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Radiologic evaluation of knee tumors in adults

Shahla Modarresi, MD
Cecilia Matilda Jude, MD
Section Editor
Robert H Shmerling, MD
Deputy Editor
Monica Ramirez Curtis, MD, MPH


The knee is one of the largest and most complex joints in the body. It is lined by synovium and consists of two hinge-type joints between the femoral condyles and the medial and lateral tibial plateaus, and of a gliding-type joint between the patella and the trochlear groove of the anterior distal femur (figure 1) [1].

The radiographic evaluation of suspected or clinically apparent tumors of or near the knee is addressed here, including plain film, magnetic resonance imaging (MRI), and computed tomography (CT) features and the radiographic appearance of selected tumor-like intraarticular disorders.

The history and physical examination, which are necessary to develop a differential diagnosis prior to the selection of imaging tests, a general review of imaging tests that are used in the evaluation of bone and joint pain, and the use of imaging in the assessment of children and adolescents with knee pain are presented separately. (See "General evaluation of the adult with knee pain" and "Imaging techniques for evaluation of the painful joint" and "Approach to acute knee pain and injury in children and skeletally immature adolescents" and "Approach to chronic knee pain or injury in children or skeletally immature adolescents".)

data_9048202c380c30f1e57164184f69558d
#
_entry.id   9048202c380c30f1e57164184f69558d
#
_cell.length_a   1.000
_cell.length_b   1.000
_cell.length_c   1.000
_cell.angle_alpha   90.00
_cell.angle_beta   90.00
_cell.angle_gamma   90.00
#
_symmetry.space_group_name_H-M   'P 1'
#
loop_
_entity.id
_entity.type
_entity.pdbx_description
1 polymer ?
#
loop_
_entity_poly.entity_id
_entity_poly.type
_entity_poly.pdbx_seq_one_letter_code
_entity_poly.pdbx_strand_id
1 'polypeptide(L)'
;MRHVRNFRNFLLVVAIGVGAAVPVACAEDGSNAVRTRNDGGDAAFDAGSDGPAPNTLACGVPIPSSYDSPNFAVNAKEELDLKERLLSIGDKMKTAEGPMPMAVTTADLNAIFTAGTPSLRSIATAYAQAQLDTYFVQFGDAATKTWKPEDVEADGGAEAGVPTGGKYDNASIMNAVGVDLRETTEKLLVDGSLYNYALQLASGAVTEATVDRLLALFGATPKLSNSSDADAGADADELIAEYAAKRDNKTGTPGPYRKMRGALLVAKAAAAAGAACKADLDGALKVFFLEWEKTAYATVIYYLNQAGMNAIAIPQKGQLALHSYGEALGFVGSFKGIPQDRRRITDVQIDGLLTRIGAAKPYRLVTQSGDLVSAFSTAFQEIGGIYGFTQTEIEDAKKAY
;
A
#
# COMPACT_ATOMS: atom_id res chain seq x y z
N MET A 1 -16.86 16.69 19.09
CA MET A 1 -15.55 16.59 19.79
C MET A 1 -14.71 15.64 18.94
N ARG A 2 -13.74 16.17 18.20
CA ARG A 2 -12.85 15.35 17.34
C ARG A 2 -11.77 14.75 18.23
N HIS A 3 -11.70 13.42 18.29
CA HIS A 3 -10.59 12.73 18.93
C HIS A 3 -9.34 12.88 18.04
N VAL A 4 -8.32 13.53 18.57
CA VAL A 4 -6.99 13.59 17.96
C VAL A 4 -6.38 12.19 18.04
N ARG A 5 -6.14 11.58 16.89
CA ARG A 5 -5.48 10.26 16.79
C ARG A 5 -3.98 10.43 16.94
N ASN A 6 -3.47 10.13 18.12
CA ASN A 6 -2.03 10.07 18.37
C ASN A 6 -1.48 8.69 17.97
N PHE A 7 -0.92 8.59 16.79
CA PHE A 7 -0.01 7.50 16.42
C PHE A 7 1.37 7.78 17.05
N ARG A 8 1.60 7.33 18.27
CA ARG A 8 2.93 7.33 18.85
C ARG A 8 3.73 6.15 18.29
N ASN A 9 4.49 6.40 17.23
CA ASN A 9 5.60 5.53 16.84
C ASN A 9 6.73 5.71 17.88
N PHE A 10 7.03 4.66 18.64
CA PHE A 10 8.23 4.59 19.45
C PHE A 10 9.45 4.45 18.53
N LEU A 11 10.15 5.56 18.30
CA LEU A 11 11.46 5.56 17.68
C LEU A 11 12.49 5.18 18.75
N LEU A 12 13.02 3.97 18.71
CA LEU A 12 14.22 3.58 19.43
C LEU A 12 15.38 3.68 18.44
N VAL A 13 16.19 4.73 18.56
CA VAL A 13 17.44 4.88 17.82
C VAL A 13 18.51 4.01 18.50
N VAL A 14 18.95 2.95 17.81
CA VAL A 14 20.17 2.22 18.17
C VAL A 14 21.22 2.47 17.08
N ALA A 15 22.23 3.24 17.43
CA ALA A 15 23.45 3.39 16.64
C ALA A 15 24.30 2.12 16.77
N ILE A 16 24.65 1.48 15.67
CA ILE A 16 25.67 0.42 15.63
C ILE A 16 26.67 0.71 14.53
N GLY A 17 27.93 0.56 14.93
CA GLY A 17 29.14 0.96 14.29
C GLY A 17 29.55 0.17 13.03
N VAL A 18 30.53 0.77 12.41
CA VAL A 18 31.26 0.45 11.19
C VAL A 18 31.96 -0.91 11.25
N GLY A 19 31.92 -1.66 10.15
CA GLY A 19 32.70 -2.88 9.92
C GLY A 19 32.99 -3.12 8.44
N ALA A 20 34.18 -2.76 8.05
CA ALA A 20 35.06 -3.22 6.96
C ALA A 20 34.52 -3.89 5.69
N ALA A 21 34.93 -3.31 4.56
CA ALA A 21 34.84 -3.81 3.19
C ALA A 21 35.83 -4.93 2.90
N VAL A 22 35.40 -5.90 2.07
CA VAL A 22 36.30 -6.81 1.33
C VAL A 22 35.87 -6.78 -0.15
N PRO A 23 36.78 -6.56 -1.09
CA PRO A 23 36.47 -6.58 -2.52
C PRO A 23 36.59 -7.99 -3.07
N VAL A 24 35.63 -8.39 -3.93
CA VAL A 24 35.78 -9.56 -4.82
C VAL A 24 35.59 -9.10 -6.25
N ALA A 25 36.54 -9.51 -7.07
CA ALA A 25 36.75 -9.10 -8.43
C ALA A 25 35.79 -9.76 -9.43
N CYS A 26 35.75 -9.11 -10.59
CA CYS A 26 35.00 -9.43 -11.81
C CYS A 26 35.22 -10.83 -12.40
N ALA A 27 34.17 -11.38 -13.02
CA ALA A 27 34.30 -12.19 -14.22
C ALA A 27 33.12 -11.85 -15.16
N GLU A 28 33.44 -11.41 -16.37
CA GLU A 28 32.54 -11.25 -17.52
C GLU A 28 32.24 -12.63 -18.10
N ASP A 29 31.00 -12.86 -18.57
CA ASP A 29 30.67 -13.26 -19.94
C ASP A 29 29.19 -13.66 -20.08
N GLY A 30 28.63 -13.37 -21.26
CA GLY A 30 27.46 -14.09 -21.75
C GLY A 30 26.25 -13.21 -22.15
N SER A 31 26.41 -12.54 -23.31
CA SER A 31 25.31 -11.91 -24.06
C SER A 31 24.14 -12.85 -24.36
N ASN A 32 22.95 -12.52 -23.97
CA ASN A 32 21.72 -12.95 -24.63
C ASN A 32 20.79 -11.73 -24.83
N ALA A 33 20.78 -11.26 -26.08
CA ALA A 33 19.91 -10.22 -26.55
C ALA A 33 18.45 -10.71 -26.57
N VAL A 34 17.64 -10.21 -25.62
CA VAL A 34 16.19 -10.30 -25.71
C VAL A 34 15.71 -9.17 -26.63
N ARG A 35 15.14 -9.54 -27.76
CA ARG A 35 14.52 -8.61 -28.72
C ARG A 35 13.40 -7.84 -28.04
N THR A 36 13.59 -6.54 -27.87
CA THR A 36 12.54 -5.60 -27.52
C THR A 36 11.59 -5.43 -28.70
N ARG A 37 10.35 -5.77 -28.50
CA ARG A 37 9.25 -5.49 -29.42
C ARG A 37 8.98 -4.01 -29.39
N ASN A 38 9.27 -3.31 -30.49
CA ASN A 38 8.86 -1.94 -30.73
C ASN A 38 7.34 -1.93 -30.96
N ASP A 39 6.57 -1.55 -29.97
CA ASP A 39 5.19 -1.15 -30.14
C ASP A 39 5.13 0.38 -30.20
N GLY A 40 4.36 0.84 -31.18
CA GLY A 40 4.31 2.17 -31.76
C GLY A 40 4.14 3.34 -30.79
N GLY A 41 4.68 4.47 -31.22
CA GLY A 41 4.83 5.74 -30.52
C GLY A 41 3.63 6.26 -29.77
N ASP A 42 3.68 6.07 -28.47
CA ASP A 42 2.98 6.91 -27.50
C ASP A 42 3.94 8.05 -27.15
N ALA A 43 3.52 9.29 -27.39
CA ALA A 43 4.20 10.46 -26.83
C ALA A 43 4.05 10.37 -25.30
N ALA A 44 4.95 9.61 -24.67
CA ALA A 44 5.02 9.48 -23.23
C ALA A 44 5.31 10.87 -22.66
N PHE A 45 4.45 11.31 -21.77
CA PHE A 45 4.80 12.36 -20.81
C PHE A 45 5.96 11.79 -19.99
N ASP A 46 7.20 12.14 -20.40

Plain film radiography, computed tomography (CT), and magnetic resonance imaging (MRI) are the mainstays of diagnostic imaging for patients with intraarticular or juxtaarticular bony or soft tissue mass lesions [2]. The following is a brief discussion of the role of each of these modalities in assessing knee tumors and tumor-like disorders.

Plain film radiography — Plain film is the initial modality of choice for detection and assessment of the general features of the tumor. Accuracy of plain film for detection of soft tissue tumors is limited. Plain film is the most valuable method to evaluate the margin between normal bone and a neoplasm that is characteristic of bone tumor (zone of transition). Radiographic features of the zone of transition are important in distinguishing between benign and malignant bone lesions. Plain film radiography also demonstrates the extent of cortical destruction, periosteal reaction, matrix calcifications, and pathological fractures. Certain radiographic patterns, combined with the age of the patient, can be very suggestive of specific tumors.


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Literature review current through: Sep 2016. | This topic last updated: Sep 14, 2015.
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